If doctors know how much tests cost, will they order fewer of them?
When you're talking about that kind of money, there's plenty of blame to go around. But one area that's frequently been singled out is unnecessary testing, which an influential Institute of Medicine report last year said accounts for $210 billion in annual waste.
A new study in JAMA Internal Medicine by researchers from Johns Hopkins University suggests that that number could be reduced—at least a little bit—by making physicians aware of the cost of each test they order.
"Our findings suggest that simply displaying the Medicare allowable fee of diagnostic laboratory tests at the time of order entry can affect physician ordering behavior, even without any additional educational interventions," the researchers write.
Notably, test-ordering doctors in the study were not offered any carrots or sticks to change their behavior, "suggesting that physicians can act in a cost-conscious manner even without direct incentives," according to the researchers.
Here's how the researchers designed the study, which took place at Johns Hopkins Hospital: They randomly assigned 61 diagnostic laboratory tests to an "active" arm, in which fees were displayed, or to a control arm, in which fees were not displayed. During a 6-month baseline period, they did not display any fee data. During a 6-month intervention period 1 year later, they displayed Medicare fees for tests in the active arm.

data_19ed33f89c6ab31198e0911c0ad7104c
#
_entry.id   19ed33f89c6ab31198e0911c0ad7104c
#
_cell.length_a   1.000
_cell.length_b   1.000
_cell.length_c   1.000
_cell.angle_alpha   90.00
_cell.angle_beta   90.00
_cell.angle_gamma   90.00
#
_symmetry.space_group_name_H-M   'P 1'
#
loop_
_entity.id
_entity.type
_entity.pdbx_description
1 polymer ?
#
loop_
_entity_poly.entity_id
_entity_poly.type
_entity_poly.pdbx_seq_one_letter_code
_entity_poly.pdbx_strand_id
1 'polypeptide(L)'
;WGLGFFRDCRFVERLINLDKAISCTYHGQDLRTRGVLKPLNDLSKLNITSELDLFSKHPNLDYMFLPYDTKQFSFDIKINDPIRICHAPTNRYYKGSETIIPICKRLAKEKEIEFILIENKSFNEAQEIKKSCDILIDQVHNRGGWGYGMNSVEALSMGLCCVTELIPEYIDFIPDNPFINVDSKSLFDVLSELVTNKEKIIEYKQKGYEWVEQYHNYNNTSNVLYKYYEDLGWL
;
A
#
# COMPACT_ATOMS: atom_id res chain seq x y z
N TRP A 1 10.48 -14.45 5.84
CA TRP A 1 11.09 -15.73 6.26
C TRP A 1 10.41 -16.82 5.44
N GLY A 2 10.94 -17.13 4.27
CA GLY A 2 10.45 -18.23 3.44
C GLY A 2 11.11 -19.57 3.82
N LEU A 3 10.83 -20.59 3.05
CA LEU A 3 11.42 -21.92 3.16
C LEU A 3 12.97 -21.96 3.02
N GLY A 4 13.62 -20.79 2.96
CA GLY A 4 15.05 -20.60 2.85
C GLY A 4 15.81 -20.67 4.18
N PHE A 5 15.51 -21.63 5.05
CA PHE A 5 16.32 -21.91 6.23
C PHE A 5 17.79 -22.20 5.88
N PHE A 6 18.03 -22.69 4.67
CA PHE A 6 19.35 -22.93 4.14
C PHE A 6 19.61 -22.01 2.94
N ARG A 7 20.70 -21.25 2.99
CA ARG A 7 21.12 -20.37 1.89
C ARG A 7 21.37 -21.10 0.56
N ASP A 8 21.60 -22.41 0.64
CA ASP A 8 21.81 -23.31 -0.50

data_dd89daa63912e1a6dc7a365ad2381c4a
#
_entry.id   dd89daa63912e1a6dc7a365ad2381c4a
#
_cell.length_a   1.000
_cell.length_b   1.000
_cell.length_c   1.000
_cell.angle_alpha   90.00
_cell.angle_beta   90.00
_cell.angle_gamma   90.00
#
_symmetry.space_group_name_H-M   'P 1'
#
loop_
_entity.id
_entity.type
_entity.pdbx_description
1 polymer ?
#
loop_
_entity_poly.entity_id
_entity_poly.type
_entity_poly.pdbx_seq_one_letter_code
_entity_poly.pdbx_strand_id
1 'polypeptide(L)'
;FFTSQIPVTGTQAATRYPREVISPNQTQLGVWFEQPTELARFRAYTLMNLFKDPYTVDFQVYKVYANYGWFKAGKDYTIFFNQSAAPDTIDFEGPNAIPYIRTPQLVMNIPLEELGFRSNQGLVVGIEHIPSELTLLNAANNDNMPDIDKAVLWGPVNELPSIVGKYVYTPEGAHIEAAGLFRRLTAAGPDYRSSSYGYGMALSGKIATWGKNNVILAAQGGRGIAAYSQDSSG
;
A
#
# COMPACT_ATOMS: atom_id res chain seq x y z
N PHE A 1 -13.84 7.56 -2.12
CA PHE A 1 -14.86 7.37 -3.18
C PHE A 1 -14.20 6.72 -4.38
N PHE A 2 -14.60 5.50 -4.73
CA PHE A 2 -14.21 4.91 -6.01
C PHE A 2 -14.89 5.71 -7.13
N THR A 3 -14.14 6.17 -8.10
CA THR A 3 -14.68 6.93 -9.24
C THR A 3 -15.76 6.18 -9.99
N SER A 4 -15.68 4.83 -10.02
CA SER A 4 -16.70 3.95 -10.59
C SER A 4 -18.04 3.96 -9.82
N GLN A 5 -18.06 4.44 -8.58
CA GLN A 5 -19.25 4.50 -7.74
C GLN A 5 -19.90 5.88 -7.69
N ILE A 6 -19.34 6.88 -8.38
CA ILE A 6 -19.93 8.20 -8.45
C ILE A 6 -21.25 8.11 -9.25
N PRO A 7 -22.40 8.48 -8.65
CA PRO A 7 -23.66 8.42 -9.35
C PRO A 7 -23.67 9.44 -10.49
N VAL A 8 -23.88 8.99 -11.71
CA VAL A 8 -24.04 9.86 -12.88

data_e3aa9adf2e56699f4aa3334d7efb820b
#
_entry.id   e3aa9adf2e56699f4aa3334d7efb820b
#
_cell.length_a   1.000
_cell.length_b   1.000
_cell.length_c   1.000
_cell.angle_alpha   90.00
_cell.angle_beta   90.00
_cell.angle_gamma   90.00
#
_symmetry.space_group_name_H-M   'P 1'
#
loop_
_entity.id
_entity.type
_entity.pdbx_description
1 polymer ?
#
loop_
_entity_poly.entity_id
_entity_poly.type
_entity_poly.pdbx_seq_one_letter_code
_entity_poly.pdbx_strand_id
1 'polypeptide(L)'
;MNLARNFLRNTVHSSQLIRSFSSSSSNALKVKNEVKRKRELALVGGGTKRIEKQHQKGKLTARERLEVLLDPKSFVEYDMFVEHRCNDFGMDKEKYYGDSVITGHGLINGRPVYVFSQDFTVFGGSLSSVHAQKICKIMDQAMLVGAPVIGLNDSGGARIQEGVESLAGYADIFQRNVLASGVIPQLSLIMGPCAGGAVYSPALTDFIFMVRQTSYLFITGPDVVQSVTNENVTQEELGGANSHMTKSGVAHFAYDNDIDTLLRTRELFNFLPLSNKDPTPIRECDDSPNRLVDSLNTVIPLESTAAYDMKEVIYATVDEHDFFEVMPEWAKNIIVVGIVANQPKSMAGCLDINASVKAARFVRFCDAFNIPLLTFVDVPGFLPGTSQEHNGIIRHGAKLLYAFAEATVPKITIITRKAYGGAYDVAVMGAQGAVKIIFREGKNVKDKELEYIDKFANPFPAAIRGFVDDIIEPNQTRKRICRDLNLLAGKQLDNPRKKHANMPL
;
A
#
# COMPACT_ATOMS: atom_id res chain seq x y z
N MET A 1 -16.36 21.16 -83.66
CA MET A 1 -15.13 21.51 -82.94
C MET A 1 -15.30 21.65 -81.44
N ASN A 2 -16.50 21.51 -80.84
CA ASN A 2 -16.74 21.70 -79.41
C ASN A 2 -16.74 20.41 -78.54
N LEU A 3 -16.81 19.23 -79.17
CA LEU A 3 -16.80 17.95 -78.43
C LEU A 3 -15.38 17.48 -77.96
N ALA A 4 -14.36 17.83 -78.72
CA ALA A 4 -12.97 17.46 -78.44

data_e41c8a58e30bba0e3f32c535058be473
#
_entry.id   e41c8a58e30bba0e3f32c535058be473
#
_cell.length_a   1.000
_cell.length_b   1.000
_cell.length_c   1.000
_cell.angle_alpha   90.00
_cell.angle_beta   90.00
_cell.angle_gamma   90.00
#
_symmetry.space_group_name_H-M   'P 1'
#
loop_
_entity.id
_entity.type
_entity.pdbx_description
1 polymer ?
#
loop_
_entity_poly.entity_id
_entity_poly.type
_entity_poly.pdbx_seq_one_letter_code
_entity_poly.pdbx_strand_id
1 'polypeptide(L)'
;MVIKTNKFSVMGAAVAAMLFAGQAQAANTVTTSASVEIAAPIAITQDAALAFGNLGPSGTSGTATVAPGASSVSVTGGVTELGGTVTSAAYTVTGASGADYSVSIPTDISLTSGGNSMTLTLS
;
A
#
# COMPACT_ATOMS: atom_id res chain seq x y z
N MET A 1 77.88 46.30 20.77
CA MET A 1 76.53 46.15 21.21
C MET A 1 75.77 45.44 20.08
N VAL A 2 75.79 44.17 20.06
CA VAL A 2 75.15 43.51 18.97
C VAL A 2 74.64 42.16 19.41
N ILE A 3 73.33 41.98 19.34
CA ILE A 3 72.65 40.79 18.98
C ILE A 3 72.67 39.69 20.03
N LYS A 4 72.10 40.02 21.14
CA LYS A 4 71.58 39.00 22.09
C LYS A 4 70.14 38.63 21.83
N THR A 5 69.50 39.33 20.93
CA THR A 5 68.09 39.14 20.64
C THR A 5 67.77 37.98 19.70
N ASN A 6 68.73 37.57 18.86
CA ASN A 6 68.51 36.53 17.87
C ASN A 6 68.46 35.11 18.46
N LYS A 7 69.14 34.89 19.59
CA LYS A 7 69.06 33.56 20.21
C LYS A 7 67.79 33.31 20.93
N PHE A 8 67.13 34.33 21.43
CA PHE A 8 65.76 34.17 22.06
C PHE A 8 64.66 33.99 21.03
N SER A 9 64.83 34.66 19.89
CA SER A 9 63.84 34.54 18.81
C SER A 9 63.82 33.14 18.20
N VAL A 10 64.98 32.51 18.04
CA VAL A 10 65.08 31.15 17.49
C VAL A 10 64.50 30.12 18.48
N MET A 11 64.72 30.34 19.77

During the intervention period, orders dropped 9.1% on tests whose fees were displayed. In contrast, orders increased 5.1% during that period on tests whose fees were not displayed.
That 9.1% decline resulted in about $500,000 in fee savings when comparing the intervention period to the baseline period, according to the researchers.
While acknowledging that the financial impact was "modest," the researchers asserted that the study "offers evidence that presenting providers with associated test fees as they order is a simple and unobtrusive way to alter behavior."
MORE ARTICLES IN THIS ISSUE
The healthcare system needs more primary care physicians, and at least two new schools are trying to answer that call.
Doctors who are fed up with the state of today's electronic health records technology have some new friends in a group of six Republican senators.
As patients begin to spend more of their own money on their healthcare, they are also increasingly looking to rating systems to help select providers.
Physicians, beware: If you're making patients wait more than 20 minutes before seeing you for an appointment, you could be at risk of losing those patients.